Nutrition Questions About Dialysis

What complications does a kidney patient suffer from? If he does not follow the nutritional care, he will have problems. What changes will the kidney failure cause in these people? How should protein consumption be done by these people? What are the recommendations of nutritionists in this field?

The issue of kidney failure and its relationship with diet is an important and complex issue, and adjusting the diet of a person with kidney failure must be done by a nutritionist. The nutritionist first determines the patient’s energy needs according to their age. Kidney patients often have limited protein intake and their protein intake must be adjusted to a certain level. More than 70% of the protein intake of a person with kidney failure who is on dialysis is usually made from high quality protein.

  • What does high quality protein mean?

That is, proteins whose amino acid composition is more in line with the body’s needs, such as egg white and milk protein.

  • That is, meat will be removed from one’s diet and milk and eggs will replace it?

We do not remove meat. Many people equate protein with meat, but protein is also found in other foods such as bread and rice. For example, bread has 3% protein. The nutritionist prescribes a diet based on these amounts, and if the dialysis patient is to receive 80 grams of protein, he or she will first determine the intake from vegetables, fruits, dairy products, and grains, and the rest of the required protein from high-quality protein. Which can also include meat.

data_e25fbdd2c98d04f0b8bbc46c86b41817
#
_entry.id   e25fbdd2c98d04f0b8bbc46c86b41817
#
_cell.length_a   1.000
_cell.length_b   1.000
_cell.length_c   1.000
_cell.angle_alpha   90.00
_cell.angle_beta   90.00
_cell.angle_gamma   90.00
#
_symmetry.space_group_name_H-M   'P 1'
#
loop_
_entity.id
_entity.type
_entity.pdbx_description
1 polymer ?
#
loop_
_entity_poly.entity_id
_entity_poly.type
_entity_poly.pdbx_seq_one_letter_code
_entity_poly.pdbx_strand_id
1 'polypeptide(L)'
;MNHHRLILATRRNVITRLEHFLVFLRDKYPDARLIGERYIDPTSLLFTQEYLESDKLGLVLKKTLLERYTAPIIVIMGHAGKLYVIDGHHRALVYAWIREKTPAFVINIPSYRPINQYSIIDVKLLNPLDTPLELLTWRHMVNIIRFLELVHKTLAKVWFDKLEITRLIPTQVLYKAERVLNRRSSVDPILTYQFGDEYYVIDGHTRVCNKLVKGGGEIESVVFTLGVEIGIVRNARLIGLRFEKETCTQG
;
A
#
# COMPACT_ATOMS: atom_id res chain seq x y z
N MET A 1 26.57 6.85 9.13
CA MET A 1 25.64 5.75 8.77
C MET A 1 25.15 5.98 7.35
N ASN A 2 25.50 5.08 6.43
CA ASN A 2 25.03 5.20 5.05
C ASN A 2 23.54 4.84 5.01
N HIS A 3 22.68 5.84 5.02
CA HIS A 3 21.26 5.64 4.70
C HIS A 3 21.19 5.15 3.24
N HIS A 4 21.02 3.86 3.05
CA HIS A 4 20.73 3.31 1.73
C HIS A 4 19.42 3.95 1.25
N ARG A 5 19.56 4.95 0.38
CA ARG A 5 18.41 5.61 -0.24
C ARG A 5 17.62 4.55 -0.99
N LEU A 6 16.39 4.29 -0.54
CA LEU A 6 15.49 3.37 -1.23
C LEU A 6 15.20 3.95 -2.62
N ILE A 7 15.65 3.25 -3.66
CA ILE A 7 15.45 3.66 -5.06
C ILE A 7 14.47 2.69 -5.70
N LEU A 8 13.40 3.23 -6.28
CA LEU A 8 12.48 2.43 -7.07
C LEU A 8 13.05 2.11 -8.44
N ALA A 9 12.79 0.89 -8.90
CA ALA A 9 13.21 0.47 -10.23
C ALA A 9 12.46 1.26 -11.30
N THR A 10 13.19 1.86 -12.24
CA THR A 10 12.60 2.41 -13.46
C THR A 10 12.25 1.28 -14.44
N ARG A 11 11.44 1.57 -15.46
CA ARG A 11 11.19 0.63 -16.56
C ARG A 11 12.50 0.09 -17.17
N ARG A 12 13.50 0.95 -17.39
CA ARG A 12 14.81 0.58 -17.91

That the patient is dialyzed several times a week and the type of dialysis (peritoneal or hemodialysis) affects his diet and should be considered. The problem for some dialysis patients is exacerbated by other complications such as diabetes, hyperlipidemia, and systemic inflammation. Intake of phosphorus, potassium and sodium must also be accurately estimated. Some of these patients may also need to lose weight, which should be taken into account. All of these should be evaluated in a relatively long consultation session and eventually implemented into a workable diet plan.